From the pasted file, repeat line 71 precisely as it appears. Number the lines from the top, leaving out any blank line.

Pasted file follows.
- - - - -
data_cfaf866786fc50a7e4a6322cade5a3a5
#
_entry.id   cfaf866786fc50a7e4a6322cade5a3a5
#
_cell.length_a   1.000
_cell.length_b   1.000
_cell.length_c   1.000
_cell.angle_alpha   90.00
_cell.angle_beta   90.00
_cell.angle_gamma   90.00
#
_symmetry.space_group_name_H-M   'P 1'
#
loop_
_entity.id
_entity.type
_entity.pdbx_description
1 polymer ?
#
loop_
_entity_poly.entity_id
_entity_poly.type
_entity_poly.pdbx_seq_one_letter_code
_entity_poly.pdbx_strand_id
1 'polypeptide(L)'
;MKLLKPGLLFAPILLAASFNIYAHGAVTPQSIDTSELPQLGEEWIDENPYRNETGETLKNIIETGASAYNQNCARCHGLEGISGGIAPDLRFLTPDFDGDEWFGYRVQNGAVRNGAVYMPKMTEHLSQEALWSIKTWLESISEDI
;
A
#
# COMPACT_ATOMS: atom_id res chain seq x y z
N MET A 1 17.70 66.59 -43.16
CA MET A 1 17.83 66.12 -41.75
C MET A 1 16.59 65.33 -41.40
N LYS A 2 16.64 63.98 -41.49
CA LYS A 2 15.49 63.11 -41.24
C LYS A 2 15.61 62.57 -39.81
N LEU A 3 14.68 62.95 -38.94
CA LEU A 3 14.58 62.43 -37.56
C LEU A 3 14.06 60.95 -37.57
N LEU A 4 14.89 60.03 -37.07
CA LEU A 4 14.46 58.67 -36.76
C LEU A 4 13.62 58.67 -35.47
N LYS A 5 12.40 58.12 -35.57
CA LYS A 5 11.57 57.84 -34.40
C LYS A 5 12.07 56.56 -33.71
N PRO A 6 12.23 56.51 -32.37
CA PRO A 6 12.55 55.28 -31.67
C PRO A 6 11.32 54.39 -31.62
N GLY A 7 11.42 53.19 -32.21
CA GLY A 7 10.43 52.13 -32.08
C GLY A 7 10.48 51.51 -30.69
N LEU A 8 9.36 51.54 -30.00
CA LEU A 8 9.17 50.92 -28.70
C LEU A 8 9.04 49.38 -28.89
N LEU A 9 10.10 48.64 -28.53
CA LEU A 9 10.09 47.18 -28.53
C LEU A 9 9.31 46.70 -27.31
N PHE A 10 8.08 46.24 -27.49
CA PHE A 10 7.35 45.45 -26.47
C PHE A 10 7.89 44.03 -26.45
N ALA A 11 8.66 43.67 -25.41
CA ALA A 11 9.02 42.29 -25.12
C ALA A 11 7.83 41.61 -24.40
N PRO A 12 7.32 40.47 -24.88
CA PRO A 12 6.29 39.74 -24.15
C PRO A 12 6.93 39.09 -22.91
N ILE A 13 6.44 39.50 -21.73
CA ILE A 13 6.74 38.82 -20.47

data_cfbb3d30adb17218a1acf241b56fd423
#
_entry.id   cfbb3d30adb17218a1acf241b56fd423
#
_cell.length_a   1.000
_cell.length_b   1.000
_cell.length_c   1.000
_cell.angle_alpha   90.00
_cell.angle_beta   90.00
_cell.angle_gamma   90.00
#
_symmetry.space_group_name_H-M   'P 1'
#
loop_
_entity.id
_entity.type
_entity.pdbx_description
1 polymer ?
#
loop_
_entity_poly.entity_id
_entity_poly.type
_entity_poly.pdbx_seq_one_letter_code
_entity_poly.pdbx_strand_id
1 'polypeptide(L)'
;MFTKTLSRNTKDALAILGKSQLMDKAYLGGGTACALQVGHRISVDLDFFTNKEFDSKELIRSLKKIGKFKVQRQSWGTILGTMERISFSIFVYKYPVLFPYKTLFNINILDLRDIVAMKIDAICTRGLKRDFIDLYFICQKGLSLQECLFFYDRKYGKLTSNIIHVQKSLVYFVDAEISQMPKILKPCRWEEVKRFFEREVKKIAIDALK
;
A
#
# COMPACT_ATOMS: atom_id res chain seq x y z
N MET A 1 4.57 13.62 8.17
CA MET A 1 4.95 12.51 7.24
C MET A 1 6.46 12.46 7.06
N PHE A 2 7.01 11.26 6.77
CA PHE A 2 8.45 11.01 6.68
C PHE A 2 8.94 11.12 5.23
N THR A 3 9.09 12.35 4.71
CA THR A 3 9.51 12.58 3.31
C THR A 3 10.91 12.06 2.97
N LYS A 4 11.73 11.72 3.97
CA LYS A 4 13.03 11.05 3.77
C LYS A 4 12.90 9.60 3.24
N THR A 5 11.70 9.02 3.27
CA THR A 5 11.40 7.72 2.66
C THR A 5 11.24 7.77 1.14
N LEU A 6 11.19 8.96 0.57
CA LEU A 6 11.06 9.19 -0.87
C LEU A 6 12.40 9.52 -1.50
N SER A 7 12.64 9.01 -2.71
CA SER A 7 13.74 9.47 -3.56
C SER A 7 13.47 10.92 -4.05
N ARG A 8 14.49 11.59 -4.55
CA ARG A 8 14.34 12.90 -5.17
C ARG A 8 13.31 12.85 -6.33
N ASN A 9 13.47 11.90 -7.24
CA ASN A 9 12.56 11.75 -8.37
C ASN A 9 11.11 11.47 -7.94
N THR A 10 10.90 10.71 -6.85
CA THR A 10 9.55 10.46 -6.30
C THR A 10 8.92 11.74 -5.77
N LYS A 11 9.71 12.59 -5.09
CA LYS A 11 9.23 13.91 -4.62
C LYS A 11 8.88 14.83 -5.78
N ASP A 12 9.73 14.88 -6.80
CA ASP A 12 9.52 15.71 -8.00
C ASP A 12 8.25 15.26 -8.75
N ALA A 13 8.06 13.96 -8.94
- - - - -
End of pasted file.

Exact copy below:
_entry.id   cfbb3d30adb17218a1acf241b56fd423